Flash Update: Cluster Bombs Dropped in South Kordofan

2 June 2015

Here we reproduce, with permission, an update received by email from the South Kordofan Blue Nile Coordination Unit documenting attacks in the Nuba Mountains at the end of May. 

“The civilians of the Nuba Mountains  region continue to be the victims of aerial bombardment from the Sudan government. 

–      25 MAY: At approx. 12:30, two SAF jet fighters dropped three bombs that landed in Kauda on civilian locations (on a church/school compound and on a residential house) and on the civil administration headquarters of the SPLM-N. The bombs killed one girl, wounded her mother, and destroyed the house. Another child that was injured in this aerial attack died on 27 May.

–      25 MAY: At approx. 13:45, a drone flew around the area, and circled over Kauda several times. These drones provide both high resolution photographs and GPS data when they return to their SAF bases.

–      27 MAY: At approx. 07:30, two jet fighters dropped four cluster bombs in Kauda. All four landed in populated  residential areas and all four bombs contained submunitions, but the bombs did not deploy the submunitions properly.

–      27 MAY: At approx. 11:00, an Antonov dropped  at least twelve bombs near around the “Wednesday Market” of upper Kauda. Three people were injured and some  livestock were killed. 6 houses were totally destroyed including all of the food stocks and personal belongings of the owners, leaving them not only utterly destitute as the hunger season peaks but very likely, unable to cultivate in order to produce food stocks for the following year. These households may feel their only  option for survival  is to now make the long journey on foot to Yida in Unity State, South Sudan.

The blatant brutality of these attacks on unambiguously  civilian targets is extremely worrisome.  It is assumed that the bombing runs were based on the GPS and photographic information gathered by the drone flight on 25 May. The Antonov bombs targeted a weekly market at the time when it would be most populated, by traders and customers, mostly women with young children. That casualties were miraculously low is  attributable in large part to  the effective training given by local civil society on self-protection measures.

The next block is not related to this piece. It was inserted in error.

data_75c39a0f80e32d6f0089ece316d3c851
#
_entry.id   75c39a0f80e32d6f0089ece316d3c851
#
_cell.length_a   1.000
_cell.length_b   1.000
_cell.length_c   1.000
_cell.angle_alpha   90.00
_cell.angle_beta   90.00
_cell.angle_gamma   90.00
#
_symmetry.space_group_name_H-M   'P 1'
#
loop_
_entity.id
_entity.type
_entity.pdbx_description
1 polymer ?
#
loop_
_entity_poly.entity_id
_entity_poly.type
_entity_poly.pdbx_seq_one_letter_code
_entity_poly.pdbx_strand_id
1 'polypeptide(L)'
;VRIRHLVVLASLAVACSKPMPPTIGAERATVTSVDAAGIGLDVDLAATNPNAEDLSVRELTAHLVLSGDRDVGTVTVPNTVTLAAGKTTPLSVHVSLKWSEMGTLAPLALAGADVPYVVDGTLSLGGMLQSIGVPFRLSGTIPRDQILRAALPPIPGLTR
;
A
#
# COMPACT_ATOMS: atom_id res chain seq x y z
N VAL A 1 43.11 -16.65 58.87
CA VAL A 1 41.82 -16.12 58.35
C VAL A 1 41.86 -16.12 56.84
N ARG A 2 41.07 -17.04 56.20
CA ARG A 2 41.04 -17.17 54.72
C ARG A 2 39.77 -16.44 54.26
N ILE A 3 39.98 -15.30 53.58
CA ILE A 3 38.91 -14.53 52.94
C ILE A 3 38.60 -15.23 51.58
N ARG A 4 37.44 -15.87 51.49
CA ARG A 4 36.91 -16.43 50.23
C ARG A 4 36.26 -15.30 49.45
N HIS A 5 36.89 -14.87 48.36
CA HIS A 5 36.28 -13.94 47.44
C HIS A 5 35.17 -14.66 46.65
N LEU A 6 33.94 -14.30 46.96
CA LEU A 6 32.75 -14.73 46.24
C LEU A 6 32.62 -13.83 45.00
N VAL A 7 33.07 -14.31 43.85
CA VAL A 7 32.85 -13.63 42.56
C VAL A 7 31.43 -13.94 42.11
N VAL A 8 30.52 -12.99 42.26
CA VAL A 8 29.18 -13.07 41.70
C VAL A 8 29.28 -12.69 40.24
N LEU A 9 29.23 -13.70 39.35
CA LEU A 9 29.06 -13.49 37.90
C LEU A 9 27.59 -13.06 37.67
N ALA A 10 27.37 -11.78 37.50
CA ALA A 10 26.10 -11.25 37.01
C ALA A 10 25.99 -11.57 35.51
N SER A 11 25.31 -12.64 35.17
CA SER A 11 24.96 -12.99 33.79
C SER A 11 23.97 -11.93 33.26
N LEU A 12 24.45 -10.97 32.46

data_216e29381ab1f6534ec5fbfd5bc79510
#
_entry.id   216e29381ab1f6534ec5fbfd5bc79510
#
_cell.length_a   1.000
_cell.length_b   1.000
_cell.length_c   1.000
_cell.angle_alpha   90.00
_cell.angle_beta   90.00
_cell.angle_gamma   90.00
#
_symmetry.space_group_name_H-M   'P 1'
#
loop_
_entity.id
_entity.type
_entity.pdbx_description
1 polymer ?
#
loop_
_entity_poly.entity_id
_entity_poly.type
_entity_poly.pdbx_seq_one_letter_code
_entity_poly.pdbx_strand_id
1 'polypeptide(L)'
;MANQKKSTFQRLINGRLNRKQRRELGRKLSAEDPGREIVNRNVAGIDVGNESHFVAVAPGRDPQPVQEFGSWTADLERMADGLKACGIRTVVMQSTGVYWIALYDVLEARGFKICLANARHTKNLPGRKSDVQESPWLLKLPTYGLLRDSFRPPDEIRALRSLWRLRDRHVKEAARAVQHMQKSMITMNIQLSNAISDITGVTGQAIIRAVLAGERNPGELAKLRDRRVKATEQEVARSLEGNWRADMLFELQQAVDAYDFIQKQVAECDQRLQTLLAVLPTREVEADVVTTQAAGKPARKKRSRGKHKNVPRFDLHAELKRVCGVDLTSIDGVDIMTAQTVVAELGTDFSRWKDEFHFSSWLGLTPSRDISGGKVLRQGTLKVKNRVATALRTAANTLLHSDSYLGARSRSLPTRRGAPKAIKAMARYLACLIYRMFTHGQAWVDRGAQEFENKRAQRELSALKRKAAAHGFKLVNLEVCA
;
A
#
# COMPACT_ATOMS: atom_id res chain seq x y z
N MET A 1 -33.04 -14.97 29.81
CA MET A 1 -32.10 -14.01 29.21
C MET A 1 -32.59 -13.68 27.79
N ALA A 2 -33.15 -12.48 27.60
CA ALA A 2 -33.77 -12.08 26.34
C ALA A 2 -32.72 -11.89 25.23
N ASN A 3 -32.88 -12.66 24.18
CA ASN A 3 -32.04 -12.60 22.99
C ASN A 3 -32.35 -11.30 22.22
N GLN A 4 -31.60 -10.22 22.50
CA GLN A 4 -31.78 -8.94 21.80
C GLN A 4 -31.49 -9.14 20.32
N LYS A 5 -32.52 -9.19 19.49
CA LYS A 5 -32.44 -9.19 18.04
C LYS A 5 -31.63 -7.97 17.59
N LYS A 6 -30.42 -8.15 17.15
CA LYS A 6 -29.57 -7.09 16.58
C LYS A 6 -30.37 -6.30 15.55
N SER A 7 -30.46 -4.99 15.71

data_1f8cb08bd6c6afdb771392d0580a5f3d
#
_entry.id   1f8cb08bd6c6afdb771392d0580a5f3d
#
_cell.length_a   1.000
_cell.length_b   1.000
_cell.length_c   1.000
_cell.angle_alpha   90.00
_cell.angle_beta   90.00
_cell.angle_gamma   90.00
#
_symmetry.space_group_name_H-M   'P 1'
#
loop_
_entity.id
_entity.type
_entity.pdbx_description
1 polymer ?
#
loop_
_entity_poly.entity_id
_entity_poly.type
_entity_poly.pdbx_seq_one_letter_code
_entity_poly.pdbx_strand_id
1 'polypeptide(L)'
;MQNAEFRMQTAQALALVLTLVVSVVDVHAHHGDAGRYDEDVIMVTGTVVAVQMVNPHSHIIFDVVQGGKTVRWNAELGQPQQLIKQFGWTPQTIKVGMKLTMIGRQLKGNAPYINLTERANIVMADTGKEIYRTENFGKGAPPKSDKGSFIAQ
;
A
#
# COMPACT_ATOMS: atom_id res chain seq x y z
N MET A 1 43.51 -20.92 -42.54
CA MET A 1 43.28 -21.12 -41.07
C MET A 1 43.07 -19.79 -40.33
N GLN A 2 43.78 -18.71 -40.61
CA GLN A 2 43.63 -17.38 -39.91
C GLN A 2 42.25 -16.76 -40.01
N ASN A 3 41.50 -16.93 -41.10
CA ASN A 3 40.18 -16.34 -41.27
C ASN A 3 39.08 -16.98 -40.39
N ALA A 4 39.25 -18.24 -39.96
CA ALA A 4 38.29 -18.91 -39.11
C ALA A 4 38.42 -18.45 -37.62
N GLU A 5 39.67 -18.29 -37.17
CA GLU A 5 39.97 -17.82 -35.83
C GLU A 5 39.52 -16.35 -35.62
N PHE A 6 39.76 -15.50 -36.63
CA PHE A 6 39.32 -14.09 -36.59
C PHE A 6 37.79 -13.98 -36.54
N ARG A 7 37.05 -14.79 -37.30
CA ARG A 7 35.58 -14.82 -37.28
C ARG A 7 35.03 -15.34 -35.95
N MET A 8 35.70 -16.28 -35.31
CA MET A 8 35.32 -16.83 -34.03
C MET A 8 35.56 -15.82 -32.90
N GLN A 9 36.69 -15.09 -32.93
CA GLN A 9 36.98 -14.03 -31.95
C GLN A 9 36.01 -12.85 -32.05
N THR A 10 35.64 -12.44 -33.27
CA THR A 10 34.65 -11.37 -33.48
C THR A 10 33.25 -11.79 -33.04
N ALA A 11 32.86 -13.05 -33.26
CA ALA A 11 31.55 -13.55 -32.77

The four Soviet-made RBK-500 cluster bombs dropped on May 27 contain AO-2.5 RT submunitions which are intended to deploy over 100 individual submunitions, each of which according to the manufacturer’s claim, has a killing radius of up to 20 meters. Thus each bomb has a “deadly footprint” of up to 4,800 square meters.  In the densely populated areas of Kauda, one can find up to 10 homes in such an area, each with 5-10 people: a high proportion of whom are women and children. If the cluster bombs had deployed properly, the fatalities and injuries would have been utterly horrific – these bombs were dropped at a time when family members  are all still at home getting ready for the day, children waking up, people walking between houses to get water, start cooking fires and tending to livestock.

If the continuation of such human rights violations is to be stopped,  it is critical that sufficient national, regional and international pressure be brought to bear on the Sudan government immediately. Our concern is that unless the Government incurs much greater political costs from such actions, we will continue to see many more such incidences over the coming days, weeks and months. The enormous luck which kept casualties so low last week cannot be expected to last.”

Pictured below: a partially exploded bomb within a village. 


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